YouTube Rebuffs McCain Palin Campaign Ad
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YouTube today rejected a request by the McCain-Palin campaign to give special consideration to videos posted by political candidates and campaigns on its site.
McCain's campaign general counsel Trevor Potter, wrote YouTube complaining it removed four of the campaign's videos after receiving takedown notices from various media organizations alleging the videos violated the Digital Millennium Copyright Act (DMCA).
Potter requested YouTube to "commit to a full legal review of all takedown notices" on such videos, and sent a copy of his letter to the Obama-Biden campaign.
Zahavah Levin, YouTube's chief counsel, wrote back saying that failing to comply with takedown notices could cause problems for YouTube; Potter's solution is not viable; there is no consensus on what constitutes fair use and that video posters can take legal steps against the issuers of abusive takedown notices.
The issue has sparked criticism of "big media" by the online rights movement.
The McCain-Palin campaign, and Fox News, one of the media outlets Potter blamed, did not return calls by press time.
Sandra Genelius, spokesperson for CBS, another of the media outlets Potter named, e-mailed InternetNews.com confirming it asked YouTube to pull the ads because "CBS News does not endorse any candidate in the presidential race."
"Any use of CBS personnel in political advertising that suggests the contrary is misleading," she added.
Religious television broadcaster Christian Broadcasting Network (CBN), the third media outlet Potter named, requested videos including clips from its broadcasts be pulled because "we don't want any conflicts with the IRS," spokesperson Christopher Roslan told InternetNews.com. "CBN is a registered 501(c)(3) non-profit organization and the IRS does not allow us to oppose or endorse any political candidate, the same as churches," he explained.
The IRS prohibits 501(c)(3) non-profit organizations, whether religious or secular, from involvement in politics, although the socially conservative Alliance Defense Fund is recruiting clergy to do so in a bid to challenge that rule.
Toeing the court line
This is the third time since September that problems with technology have dogged the McCain-Palin campaign. First, Governor Palin's Yahoo e-mail account was hacked. Then a laptop belonging to Brian Johnson, the regional coordinator of the Missouri Republican Party, which contained a lot of strategic information relating to the elections, was stolen.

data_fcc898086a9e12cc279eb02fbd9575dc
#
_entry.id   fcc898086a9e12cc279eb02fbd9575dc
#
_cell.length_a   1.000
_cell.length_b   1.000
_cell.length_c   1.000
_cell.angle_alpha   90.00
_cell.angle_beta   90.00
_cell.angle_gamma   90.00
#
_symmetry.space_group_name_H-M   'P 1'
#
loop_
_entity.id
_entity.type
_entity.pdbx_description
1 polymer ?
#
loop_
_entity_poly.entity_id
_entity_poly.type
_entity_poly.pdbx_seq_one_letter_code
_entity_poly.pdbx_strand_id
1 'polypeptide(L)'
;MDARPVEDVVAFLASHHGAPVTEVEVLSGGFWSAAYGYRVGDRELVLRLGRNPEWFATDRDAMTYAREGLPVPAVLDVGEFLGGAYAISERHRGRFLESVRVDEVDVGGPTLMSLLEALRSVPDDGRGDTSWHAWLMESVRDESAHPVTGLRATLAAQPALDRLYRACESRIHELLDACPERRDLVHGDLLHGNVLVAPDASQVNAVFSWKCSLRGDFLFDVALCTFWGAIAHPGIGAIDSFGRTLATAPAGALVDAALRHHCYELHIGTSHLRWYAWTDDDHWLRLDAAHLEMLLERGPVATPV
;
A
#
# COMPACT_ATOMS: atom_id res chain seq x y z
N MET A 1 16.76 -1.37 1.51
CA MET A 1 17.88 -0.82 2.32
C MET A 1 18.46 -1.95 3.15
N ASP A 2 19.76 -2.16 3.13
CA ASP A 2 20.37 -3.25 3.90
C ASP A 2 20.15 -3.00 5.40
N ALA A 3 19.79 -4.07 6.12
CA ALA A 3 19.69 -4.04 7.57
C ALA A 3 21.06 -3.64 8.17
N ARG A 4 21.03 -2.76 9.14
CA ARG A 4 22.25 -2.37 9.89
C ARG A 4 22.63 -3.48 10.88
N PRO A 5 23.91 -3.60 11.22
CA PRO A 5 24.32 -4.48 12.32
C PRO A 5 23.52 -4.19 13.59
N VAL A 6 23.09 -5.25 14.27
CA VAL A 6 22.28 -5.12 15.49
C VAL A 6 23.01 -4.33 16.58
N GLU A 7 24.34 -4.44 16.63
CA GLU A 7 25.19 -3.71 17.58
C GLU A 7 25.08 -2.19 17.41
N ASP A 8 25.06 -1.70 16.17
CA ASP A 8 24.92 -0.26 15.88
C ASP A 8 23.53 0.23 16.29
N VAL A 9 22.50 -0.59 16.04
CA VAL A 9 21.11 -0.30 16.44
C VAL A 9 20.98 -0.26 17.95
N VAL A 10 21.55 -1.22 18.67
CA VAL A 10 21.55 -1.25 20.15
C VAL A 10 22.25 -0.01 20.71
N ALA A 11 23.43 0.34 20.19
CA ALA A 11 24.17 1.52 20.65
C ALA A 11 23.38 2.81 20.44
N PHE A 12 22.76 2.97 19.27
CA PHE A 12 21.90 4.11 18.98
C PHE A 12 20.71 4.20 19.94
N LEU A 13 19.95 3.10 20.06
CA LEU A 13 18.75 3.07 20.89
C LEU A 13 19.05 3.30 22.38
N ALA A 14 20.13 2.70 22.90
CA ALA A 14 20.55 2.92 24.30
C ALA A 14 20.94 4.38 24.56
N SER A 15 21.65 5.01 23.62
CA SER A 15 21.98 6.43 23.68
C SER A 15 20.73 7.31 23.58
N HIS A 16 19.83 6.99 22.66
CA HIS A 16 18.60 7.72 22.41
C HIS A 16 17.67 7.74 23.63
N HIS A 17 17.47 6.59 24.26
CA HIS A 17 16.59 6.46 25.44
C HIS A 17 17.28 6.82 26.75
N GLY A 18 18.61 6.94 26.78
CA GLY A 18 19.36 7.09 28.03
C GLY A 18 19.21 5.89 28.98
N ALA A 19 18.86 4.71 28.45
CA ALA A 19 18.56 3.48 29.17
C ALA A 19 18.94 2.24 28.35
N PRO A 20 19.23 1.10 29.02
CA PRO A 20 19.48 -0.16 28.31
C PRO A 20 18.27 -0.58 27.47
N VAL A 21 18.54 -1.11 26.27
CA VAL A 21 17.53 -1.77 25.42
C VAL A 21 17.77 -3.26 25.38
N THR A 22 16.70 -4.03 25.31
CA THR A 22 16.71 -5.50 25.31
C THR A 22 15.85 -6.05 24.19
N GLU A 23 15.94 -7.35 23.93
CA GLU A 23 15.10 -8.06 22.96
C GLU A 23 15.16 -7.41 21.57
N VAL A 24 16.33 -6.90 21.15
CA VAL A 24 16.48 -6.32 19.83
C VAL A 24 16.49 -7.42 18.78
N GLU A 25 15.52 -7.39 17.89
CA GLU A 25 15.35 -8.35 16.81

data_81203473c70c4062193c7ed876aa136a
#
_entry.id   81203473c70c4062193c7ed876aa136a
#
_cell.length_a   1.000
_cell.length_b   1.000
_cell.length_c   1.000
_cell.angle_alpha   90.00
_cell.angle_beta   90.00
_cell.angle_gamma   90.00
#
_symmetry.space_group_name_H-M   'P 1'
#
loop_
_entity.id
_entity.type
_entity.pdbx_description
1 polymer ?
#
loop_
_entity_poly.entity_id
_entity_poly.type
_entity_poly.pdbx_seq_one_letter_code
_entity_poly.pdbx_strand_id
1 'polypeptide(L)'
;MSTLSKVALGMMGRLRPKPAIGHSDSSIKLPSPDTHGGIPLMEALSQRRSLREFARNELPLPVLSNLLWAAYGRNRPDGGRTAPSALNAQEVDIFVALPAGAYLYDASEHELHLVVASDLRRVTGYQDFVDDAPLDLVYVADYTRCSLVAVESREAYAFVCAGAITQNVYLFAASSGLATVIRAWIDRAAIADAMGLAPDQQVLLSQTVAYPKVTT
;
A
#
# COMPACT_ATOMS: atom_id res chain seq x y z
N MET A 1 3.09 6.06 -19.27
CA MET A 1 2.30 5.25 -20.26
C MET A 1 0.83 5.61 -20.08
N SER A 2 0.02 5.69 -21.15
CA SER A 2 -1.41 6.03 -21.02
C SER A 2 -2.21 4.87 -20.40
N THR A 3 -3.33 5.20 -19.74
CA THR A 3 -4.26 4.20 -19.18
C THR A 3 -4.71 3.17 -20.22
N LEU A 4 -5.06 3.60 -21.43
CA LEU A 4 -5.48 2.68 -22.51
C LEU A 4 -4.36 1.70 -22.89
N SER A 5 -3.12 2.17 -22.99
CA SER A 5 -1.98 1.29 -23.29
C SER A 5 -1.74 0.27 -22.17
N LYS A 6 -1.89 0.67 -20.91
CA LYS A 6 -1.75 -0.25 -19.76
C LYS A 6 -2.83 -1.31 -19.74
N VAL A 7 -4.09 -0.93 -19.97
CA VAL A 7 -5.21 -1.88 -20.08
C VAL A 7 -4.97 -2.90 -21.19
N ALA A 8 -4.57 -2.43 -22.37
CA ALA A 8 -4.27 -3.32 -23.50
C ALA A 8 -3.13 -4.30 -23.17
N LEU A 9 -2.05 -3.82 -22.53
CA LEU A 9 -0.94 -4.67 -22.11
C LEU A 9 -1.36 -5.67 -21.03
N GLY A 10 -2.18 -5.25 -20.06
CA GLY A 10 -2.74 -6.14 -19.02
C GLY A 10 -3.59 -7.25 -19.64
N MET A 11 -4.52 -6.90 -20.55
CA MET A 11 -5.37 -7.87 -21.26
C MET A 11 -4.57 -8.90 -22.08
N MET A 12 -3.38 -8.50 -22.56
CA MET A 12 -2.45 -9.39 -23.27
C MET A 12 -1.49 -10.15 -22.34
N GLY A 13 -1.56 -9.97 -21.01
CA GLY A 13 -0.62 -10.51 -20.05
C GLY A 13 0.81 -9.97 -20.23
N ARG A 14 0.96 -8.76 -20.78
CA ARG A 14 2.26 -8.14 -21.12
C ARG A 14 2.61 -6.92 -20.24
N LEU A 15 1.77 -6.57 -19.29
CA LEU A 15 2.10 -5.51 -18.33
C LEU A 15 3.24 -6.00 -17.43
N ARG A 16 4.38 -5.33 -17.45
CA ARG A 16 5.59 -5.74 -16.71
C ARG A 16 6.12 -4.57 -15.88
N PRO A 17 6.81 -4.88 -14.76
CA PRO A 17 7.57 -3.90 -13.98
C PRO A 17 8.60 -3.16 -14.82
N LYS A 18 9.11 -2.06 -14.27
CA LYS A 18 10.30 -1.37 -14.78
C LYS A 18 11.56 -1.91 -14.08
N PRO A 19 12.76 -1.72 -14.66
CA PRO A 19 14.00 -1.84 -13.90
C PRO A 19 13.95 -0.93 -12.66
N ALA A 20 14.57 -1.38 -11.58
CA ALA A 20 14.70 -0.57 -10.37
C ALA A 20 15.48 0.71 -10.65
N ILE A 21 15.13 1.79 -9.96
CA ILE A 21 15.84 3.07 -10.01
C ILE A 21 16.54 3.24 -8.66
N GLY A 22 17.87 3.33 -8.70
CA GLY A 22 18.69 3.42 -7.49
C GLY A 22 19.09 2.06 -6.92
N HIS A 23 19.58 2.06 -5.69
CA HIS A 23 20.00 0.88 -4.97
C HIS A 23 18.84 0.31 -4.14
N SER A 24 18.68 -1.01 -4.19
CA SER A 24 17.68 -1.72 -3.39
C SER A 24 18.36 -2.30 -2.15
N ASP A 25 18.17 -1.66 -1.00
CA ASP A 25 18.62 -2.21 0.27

The McCain-Palin campaign's request for YouTube to review takedown requests is in line with a recent ruling by the Northern District Court of California San Jose Division, which heard the case of Stephanie Lenz.
Lenz put a video on YouTube of her baby dancing to Prince's song Let's Go Crazy. You can see the video here.
YouTube pulled the video after getting a takedown notice from music copyright owner Universal Music, on grounds of DMCA violations, and after some legal maneuvers by both parties, the judge ruled in Lenz's favor in August.
That ruling says the copyright owner "needs to check and make sure that there is no fair use violation before sending a takedown notice under the DMCA," Scott Christie, a partner at law firm McCarter & English, told InternetNews.com.
The decision may not be binding over the news organizations that issued takedown notices to YouTube because it's a trial court decision, Christie said. However, "they should pay heed to it because the cases are so factually similar that it would seem they are ignoring the only authoritative legal opinion out there addressing this issue."
Although the ruling does not directly address YouTube's responsibility, Christie said it "should certainly be aware of this decision" and that "people may think YouTube is turning a blind eye to the issues because it doesn't want to be bothered."
Potter of the McCain-Palin campaign contends that the ads pulled contained "fewer than ten seconds of footage from news broadcasts," and that this is fair use, but Christie said there is no clear definition of fair use, a stance also taken by YouTube's Levin.
Next Page: YouTube's argument